The image below is a screen capture of the Google results for the search term “RXBar.” RXBar is a popular brand of protein bars.
Look carefully at the highlighted lines. The first result is a paid search ad run by RXBar. The second result is an organic link. Both results lead to the homepage of their website. Why is the brand paying to run advertising above its own organic results?
In the absence of advertising from competitors, I can’t come up with a good reason. This ad is almost certainly doing two things:
- It’s diverting traffic to paid search from the organic link below it, since most consumers click on the first search result in Google. Turning organic clicks into paid clicks, as you might expect, costs the brand money.
- If branded search terms, like “RX Bar” are being managed in the same hierarchy in Adwords as unbranded search, and budget decisions are being made based on overall averages, the presence of this ad would lead the brand to overspend on unbranded terms like “protein bars.”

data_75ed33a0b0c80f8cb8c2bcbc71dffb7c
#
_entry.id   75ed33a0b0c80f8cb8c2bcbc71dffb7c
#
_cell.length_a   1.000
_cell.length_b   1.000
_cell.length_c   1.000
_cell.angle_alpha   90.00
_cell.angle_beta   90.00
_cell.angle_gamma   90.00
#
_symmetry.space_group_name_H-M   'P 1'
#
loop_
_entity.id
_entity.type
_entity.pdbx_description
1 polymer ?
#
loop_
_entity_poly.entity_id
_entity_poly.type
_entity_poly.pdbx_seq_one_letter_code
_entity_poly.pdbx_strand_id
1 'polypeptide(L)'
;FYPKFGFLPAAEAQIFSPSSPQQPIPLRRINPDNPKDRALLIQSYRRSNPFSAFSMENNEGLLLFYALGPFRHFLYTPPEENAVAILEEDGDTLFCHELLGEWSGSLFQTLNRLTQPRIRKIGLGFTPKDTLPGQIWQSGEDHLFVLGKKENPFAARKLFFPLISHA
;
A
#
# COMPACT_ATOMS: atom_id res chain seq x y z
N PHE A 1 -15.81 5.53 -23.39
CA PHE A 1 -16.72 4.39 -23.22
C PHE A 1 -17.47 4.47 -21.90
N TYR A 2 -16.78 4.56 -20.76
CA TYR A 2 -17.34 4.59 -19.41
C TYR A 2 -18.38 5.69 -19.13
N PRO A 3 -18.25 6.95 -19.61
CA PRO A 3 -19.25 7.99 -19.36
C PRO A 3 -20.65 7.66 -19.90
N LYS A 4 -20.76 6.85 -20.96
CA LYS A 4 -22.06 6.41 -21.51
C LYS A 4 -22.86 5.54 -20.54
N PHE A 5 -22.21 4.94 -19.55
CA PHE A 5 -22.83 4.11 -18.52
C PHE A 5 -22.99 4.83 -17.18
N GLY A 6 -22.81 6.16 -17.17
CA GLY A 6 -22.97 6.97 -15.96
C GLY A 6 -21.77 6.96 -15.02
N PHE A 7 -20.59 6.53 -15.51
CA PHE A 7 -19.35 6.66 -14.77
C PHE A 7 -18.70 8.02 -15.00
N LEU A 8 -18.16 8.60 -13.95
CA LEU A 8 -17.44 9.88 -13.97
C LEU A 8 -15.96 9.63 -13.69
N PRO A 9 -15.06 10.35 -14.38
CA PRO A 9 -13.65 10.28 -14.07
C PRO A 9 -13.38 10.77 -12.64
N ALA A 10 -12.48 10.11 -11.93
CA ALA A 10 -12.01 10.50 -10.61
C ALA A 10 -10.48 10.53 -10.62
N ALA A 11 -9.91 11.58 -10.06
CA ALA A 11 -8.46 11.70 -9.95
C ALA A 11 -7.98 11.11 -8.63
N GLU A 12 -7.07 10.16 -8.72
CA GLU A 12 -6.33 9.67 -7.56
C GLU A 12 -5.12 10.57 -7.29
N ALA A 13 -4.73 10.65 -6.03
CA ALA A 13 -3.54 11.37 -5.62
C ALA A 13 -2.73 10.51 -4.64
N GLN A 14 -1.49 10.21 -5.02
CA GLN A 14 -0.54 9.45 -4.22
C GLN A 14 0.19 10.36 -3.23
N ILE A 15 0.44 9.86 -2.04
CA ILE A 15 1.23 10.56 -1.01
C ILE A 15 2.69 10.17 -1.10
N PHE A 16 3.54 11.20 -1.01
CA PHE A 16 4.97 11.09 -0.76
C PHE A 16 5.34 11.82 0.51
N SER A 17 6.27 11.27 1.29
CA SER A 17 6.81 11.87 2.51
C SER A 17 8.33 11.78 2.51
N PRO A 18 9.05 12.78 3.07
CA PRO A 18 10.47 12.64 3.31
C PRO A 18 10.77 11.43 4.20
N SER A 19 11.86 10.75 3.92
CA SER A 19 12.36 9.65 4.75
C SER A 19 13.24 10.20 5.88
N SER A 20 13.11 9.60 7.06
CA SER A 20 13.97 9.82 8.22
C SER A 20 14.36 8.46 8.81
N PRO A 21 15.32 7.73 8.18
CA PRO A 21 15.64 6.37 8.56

The first effect is hopefully small. Since the brand is the only one bidding on the branded search term, the clicks should be inexpensive.
But, the second effect could be very large, for the same reason. This would cause the brand to materially overpay for unbranded terms.
If you see this for your brand, try recalculating your paid search performance with branded search results removed. Are you still happy with the performance results? If not, it’s time to take a harder look at your paid search strategy and the agency running it, especially if they’re paid on a percentage of spend.